• Understand whether the organisation presents a risk to public perception if they are engaged
  • Understand whether the organisation has any environmental programs to reduce environmental impact and improve their environmental performance

What does an environmental policy do?

For an environmental policy to be effective, integration into the business is essential. Many businesses even incorporate environmental responsibility into staff inductions and job roles, which improves staff engagement in environmental issues. For an environmental policy to be fully integrated into the daily activities of a business, it should be reviewed regularly. This means that progress and development can be evaluated by managers and affords continual improvement in environmental performance.

An environmental policy makes a business’ commitment to and engagement with their environmental impact and responsibility abundantly clear to all employees. This could be integrated into marketing materials, which may encourage customers and other businesses to adopt similar values. By communicating environmental standards, a business may generate a positive influence as well as increase the amount of custom they attract.

A carbon footprint refers to the carbon dioxide emissions that are released when carbon-based fuels are burnt. Examples of these fuels include petrol, gas, jet fuel, oil and coal. Your carbon footprint depends on how much energy, electrical appliances and equipment you use, as well as how often you travel. If a business is looking for a way to measure and reduce their impact on the environment, evaluating their carbon footprint is a great way to start.

An individual’s carbon footprint is calculated in terms of major categories of consumption. These include housing, travel, food, products and services. On average, someone who lives in a city emits four tonnes of carbon dioxide a year!

Why is it important to reduce your carbon footprint?

Carbon dioxide is a greenhouse gas. Too much of it in the atmosphere leads to climate change, also known as global warming. The greenhouse effect refers to the way these gases interact with the atmosphere. Greenhouse gases prevent heat from the sun from passing back out of the earth’s atmosphere, which causes a rise in temperature. This results in ice melting, sea levels rising and habitat changes that affect some animals. For example, species such as koalas are highly specialised in what they eat. This means it’s much harder for them to adapt to changes in their environment caused by climate change. This increases the likelihood of their extinction.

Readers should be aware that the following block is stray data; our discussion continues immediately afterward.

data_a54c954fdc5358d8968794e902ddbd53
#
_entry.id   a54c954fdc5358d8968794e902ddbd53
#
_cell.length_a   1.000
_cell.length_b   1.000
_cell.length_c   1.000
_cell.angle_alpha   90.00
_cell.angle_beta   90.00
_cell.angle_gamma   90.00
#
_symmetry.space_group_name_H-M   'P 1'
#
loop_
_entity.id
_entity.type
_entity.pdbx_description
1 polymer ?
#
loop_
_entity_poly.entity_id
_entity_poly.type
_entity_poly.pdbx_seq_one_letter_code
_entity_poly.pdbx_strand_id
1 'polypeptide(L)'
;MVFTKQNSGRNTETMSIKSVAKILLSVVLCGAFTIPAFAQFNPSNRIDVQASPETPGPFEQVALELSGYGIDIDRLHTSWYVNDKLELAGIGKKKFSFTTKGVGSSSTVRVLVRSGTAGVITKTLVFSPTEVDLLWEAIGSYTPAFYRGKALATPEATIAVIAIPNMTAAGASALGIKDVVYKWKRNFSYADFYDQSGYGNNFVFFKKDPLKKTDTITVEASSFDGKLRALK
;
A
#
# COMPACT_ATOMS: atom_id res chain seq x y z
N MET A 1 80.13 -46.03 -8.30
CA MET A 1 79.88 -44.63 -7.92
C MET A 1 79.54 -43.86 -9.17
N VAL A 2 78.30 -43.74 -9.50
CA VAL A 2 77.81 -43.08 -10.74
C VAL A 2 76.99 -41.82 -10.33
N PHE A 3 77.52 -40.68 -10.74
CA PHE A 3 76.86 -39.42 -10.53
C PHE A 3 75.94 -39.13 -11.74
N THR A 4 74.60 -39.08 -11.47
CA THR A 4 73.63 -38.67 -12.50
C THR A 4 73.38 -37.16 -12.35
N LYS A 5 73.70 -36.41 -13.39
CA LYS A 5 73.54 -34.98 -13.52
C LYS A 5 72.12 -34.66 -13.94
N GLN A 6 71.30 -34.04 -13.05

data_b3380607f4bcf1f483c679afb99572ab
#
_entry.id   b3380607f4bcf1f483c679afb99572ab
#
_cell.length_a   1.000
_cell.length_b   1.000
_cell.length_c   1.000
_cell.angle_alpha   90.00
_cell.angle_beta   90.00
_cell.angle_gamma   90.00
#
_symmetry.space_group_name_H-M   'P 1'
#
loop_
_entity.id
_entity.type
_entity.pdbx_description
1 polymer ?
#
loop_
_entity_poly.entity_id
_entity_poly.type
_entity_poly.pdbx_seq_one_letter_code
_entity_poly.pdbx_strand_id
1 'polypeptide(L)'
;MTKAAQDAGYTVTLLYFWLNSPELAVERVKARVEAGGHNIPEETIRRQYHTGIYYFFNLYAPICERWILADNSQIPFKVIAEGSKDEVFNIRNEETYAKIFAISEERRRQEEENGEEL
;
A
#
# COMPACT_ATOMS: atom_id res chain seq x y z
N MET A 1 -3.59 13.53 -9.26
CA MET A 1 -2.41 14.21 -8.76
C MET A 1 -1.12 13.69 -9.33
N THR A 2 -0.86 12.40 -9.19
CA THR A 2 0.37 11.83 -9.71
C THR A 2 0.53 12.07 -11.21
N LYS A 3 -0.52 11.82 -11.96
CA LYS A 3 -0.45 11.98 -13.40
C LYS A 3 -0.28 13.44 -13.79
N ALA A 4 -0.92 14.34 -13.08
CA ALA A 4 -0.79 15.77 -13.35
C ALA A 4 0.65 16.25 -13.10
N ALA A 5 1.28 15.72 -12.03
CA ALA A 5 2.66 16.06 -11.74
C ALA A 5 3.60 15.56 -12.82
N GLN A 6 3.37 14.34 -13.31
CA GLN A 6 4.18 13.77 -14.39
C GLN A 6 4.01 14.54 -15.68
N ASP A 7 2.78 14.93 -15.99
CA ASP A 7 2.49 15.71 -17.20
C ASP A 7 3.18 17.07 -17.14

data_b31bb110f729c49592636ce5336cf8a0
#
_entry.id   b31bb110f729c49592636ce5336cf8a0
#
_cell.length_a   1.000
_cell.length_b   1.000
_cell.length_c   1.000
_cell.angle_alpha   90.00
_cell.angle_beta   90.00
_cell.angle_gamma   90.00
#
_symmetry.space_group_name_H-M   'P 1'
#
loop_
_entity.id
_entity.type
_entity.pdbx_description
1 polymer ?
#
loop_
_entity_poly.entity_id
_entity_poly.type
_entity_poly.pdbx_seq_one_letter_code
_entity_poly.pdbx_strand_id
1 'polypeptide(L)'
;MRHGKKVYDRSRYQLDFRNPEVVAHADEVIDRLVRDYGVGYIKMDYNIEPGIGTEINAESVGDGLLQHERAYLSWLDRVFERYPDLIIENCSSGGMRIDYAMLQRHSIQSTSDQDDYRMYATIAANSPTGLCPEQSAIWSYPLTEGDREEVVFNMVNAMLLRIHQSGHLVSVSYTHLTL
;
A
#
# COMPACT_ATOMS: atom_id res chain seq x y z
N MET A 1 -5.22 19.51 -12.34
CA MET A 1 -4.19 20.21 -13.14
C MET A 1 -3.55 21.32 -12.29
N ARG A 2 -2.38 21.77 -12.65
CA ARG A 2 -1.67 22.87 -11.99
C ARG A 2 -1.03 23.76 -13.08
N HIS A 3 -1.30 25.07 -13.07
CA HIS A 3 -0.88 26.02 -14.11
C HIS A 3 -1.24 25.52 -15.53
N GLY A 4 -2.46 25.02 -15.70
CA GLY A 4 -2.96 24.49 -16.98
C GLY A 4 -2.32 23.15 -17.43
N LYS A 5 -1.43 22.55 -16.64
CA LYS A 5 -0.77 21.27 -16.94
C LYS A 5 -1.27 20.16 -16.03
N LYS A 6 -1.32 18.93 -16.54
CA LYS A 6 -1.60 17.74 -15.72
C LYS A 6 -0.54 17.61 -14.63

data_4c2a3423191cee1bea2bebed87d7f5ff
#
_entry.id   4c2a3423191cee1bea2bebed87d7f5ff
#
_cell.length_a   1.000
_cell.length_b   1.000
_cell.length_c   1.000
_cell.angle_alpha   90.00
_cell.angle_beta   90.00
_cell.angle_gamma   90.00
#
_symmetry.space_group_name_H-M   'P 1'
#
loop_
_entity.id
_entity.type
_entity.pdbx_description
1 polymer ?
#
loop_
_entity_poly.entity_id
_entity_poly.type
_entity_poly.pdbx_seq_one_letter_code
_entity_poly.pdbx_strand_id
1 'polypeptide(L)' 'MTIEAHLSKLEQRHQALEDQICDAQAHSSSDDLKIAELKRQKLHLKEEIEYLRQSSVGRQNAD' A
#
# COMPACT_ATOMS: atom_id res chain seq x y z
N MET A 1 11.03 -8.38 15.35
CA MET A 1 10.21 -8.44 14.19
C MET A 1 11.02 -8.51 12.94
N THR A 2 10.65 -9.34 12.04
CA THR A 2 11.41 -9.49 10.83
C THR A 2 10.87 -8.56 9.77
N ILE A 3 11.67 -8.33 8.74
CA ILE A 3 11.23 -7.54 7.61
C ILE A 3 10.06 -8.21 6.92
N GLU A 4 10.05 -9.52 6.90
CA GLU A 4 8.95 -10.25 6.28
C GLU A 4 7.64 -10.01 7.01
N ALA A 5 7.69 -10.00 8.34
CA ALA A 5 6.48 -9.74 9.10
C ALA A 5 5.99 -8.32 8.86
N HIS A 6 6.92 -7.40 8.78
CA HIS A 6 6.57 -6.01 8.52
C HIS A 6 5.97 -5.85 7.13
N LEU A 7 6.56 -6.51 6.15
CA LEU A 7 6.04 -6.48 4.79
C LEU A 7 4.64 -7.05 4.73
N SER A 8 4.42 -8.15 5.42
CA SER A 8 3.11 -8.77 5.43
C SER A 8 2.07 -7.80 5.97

Greenhouse gases also affect the ozone layer. The ozone layer in the upper atmosphere provides protection from harmful ultra-violet radiation. Greenhouse gases contribute to ozone depletion, which exposes us to the harmful rays and causes a rise in the Earth’s temperature. Research suggests that the global temperature may rise more than two degrees Celsius by the end of the century. Whilst some U.K. residents may feel excited by the prospect of extreme heat in summer, these drastic changes in climate will also have adverse effects on the environment, including rising sea levels, melting of glaciers, droughts and floods.

How can you reduce your carbon footprint?

The type of energy you use can have an impact on the environment. Some energy sources are renewable and others are not. You can choose your energy supplier and your choice could be based on environmental consideration. For example, energy sources involving fossil fuels are likely to increase your carbon footprint. Coal, oil and natural gas are burnt to generate electricity, but this process generates carbon dioxide. Solar, wind and hydroelectric energy sources are all renewable and are much more environmentally friendly. However, they are often dependent on weather conditions.

It is also very important to consider how much you rely on transport, as this massively impacts your carbon footprint. In fact, the ‘2017 Annual Provisional Emissions Results’ estimates that transport accounted for 34% of the carbon dioxide emissions in the U.K. A good way to reduce your reliance on vehicles is to use public transport more or try to walk wherever possible. You could also arrange carsharing schemes – it seems to have worked out well for James Corden! In a professional context, businesses are also encouraged to utilise teleconferencing in order to reduce the amount of transport involved with meetings. Vehicles can also be chosen according to the amount of fuel they consume.

There are also many minor lifestyle changes you can make that will have a significant impact on your carbon footprint. For example:

  • Using recycled products as much as possible and eating locally produced things
  • Set thermostats appropriately
  • Ensuring equipment and lights are turned off whenever not in use
  • Using low-energy light bulbs with timer controls
  • Keeping doors and windows closed to prevent heated or cooled air from escaping

According to research undertaken by the Department for Environment, Food & Rural Affairs, the U.K.’s carbon footprint fell by 6% between 2015 and 2016. In 2016, the emissions relating to the consumption of goods and services produced in the U.K. were 35% lower than in 1997. This shows how much of a difference businesses can make by actively taking responsibility for their carbon footprints. An example of this is the world’s largest food and beverage company, Nestlé. With values underpinned by a desire to shape a better and healthier world, the company has been ranked first in many sustainability indexes. In 2014, they committed to reducing their carbon footprint by phasing out 92% of its industrial refrigerants and replacing them with more environmentally friendly ones.